The important ruling in Heller is they ruled that the right to arms is a "Fundamental Right", similar to other fundamental rights like speech, religion, trial, etc.
    While it's true that no right is unlimited, some restrictions can be allowed, fundamental rights have the highest level of protection and what's called "strict scrutiny" test of any restrictions.

    It is completely backwards to claim that "supreme court found that guns can be regulated" in Heller.

    McDonald case later expanded this to include this fundamental right to all the states under the 14th Amendment, called incorporation.
    In Miller, the court ruled that unusual weapons, not usefull for Militia use, can be regulated. Guns that are usefull Militia weapons can not be infringed because you are the Militia and you are expected to bring your own arms for Militia use or self defense.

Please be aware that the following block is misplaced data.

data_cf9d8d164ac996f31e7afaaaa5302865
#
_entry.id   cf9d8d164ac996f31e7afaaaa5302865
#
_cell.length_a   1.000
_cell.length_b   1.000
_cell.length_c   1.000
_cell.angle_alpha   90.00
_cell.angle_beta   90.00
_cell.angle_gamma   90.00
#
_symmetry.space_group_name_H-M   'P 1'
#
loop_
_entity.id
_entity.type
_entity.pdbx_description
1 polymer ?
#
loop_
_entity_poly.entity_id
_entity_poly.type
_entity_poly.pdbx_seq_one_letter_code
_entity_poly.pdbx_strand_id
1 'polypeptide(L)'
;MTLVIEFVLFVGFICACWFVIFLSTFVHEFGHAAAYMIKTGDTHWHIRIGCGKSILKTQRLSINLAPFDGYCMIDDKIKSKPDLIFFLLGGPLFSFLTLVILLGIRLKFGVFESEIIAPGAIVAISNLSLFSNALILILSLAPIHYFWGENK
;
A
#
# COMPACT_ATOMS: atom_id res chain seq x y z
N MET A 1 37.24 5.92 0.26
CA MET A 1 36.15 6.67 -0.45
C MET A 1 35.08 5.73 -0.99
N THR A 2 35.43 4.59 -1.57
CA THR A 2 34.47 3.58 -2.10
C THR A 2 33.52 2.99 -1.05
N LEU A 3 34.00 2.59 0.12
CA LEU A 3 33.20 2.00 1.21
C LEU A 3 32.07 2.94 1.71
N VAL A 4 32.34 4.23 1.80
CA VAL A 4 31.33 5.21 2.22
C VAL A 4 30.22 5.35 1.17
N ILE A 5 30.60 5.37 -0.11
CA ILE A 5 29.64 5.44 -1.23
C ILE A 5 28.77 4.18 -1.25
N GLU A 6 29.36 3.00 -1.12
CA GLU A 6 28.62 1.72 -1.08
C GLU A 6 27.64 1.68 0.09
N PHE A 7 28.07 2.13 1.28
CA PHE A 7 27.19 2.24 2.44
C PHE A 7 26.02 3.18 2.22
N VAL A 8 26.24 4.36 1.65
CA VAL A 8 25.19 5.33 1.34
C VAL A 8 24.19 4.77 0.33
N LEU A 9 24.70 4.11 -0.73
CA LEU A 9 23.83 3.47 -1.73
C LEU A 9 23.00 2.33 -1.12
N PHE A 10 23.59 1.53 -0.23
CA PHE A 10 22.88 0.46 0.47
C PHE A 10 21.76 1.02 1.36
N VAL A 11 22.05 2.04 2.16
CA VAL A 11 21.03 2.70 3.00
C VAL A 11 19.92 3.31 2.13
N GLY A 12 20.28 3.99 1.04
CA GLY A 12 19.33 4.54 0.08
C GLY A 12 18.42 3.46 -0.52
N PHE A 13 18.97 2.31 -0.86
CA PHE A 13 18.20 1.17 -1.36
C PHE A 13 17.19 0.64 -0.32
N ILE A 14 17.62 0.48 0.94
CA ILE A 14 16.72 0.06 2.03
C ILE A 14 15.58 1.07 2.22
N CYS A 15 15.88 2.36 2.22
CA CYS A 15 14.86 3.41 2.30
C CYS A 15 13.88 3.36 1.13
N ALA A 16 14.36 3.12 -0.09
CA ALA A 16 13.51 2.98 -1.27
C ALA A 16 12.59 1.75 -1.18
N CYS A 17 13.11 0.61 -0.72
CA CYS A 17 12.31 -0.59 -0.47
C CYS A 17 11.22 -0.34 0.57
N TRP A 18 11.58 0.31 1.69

18. natman

    natman Well-Known Member

    Let's take a look at what Heller actually says:

    (f) None of the Court’s precedents forecloses the Court’s interpretation.
    Here's the part that some choose to grossly misinterpret:

    So the SC says that restrictions on concealed carry are OK, background checks are OK and the NFA is OK. It seems pretty clear what sort of regulations they are allowing.

    OTOH, as a ban on an entire class of arms that have a clear militia purpose and are certainly in common use, an AWB would NOT be allowed:

    This is all in the first three pages of Heller. All emphasis has been added.